If you dream of owning your own lawn maintenance business, starting a company may be easier than you think. In just a few simple steps, you can develop a plan and work toward a spring or summer launch for your new lawn care business. Invest in professional lawn tools and consider the legal side of your business development to set yourself up for success. Implement the following tips to realize your dream of owning a lawn care company.
Every successful business starts with an idea and a plan. Your first step in creating a lawn maintenance business is to brainstorm your business approach and use those ideas to develop an actionable business plan. During your initial brainstorming sessions, consider questions like the following to get an idea of what services you plan to offer. While brainstorming, the answers you find can help you determine the type of lawn care business you’ll operate.
- Do you plan on staying small or growing into a corporation?
- Will you collaborate with another person or be the sole proprietor?
- What services do you offer? Will you provide total lawn care or specialize in one aspect, such as mowing and edging?
- What locations are you planning to serve?
- What is your budget for equipment and marketing?
Naming your lawn care company is essential to its eventual success. Choose a name that is easy to pronounce so your clients can spread the word about your lawn care company. Also, choose a name that translates to print. You will place your company name on everything from business cards, to flyers, to vans or trucks. You want a name that is readable and not too long.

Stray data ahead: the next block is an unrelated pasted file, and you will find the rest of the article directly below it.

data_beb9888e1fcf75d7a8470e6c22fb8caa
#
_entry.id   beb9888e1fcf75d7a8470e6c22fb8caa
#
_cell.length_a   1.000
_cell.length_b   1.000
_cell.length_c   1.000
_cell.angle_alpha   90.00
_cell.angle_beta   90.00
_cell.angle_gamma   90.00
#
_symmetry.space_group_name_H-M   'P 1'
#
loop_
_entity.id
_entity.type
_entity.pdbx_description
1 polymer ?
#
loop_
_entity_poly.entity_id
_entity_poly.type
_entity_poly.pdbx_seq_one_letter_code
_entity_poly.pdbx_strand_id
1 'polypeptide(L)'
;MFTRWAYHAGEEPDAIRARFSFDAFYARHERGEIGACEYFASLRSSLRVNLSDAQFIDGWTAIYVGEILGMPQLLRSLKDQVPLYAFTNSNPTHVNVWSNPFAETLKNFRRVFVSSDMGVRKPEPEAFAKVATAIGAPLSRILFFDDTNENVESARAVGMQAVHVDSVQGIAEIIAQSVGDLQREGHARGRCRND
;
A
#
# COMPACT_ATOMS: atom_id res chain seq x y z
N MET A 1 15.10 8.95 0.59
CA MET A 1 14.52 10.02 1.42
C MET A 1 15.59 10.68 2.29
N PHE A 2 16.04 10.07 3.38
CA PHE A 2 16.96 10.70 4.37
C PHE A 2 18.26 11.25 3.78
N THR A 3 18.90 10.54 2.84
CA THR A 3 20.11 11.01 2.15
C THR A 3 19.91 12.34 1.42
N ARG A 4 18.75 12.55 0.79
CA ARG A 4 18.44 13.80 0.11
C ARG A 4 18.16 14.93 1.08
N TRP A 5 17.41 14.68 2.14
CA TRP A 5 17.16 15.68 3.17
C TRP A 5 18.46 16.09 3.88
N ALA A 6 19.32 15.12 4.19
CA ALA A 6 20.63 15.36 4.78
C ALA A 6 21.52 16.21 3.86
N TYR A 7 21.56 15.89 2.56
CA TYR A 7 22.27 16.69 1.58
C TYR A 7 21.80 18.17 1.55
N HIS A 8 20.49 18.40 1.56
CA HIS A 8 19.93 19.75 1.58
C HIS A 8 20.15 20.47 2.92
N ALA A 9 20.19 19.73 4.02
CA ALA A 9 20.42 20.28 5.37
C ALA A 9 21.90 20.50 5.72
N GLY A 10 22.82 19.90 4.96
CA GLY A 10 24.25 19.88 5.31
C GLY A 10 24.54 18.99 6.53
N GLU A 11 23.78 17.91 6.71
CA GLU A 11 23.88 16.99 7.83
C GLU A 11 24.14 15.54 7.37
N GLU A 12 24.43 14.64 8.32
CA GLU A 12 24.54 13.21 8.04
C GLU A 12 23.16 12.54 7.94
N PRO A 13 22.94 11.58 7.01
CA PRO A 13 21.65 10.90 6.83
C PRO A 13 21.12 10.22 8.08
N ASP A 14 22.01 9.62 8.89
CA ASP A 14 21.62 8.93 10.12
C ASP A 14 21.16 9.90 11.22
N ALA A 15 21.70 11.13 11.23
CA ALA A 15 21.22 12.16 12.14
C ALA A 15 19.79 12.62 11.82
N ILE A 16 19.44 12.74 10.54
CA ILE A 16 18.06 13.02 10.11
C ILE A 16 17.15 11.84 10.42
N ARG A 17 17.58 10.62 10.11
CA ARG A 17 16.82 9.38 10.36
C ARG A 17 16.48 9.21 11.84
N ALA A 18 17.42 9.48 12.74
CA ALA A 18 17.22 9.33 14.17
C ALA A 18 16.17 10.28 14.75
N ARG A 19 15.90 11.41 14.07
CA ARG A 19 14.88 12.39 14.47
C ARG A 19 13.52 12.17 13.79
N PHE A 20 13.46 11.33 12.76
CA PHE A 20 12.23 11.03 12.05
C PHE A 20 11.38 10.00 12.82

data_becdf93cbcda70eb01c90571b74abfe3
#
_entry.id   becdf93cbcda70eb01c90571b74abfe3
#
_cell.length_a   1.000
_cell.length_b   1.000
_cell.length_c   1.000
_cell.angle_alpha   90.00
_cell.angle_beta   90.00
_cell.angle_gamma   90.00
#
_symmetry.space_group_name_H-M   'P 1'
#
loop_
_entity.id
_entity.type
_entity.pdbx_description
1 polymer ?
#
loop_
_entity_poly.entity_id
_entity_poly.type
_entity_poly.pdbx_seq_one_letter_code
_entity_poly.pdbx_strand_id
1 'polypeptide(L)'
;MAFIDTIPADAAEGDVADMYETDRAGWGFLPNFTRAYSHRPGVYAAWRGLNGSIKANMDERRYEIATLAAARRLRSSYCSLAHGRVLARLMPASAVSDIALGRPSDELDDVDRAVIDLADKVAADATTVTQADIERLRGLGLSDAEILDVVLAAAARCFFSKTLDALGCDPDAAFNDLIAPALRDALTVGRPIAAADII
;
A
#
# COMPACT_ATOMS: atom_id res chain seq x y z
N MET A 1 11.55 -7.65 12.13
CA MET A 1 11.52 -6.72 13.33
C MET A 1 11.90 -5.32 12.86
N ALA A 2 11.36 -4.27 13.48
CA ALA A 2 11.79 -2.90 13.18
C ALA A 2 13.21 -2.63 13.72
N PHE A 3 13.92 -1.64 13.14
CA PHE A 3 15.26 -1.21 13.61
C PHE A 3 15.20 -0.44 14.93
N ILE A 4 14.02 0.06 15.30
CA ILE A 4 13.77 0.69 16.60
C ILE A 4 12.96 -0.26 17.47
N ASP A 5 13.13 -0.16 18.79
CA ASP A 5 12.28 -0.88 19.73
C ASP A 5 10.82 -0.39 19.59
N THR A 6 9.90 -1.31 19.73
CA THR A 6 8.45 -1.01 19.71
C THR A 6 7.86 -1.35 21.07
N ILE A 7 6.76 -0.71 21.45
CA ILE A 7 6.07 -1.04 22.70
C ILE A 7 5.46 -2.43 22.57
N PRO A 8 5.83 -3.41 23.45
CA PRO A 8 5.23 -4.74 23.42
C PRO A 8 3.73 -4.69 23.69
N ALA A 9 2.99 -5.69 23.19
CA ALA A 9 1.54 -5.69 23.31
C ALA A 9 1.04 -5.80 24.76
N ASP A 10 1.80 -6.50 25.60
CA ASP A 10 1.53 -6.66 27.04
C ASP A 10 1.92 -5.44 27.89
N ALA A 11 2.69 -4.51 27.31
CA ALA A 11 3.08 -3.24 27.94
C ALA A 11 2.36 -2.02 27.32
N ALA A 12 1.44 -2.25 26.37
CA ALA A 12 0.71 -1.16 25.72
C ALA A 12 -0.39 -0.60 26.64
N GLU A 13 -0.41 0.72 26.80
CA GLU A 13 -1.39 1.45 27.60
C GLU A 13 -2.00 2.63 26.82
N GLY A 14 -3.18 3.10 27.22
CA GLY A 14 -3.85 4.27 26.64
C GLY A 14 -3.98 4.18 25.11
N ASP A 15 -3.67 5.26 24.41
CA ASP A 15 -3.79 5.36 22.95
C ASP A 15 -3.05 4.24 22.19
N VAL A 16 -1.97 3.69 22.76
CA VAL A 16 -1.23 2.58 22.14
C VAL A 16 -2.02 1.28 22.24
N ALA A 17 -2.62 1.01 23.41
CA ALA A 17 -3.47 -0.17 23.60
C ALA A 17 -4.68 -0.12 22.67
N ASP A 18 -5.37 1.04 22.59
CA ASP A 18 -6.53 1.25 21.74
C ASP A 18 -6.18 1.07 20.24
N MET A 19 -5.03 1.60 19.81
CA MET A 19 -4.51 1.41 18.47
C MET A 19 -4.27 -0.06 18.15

Before settling on a name, you need to ensure it’s original and available. To check that no one else has already claimed the name you’re considering for your business, each state has a website with a free search tool. For example, in Connecticut, you can visit the Secretary of State’s website and Search by Name. Once you determine if the name you want for your lawn care business is available, you need to patent or trademark it for yourself. You can start this process by visiting the United States Patent and Trademark Office website.
A vital step in starting your business is registering it as a business entity. This step makes your company official and sets up how your business will be taxed throughout the year. When registering your business, there are several categories to choose from:
- Sole proprietorship
An LLC is ideal for small businesses, like lawn maintenance businesses, that plan to grow and may have one or more owners. An LLC is also taxed through income tax, but you don’t have to pay taxes on business income. An excellent feature of the LLC business model is that it separates you from the business, unlike a sole proprietorship. This separation ensures your personal assets are protected if someone sues you. Ultimately, a one-member LLC is treated like a sole proprietorship by the IRS. As the sole owner of a one-member LLC, you would simply report any gains or losses incurred by your LLC when you file your personal 1040 tax return at the beginning of the year.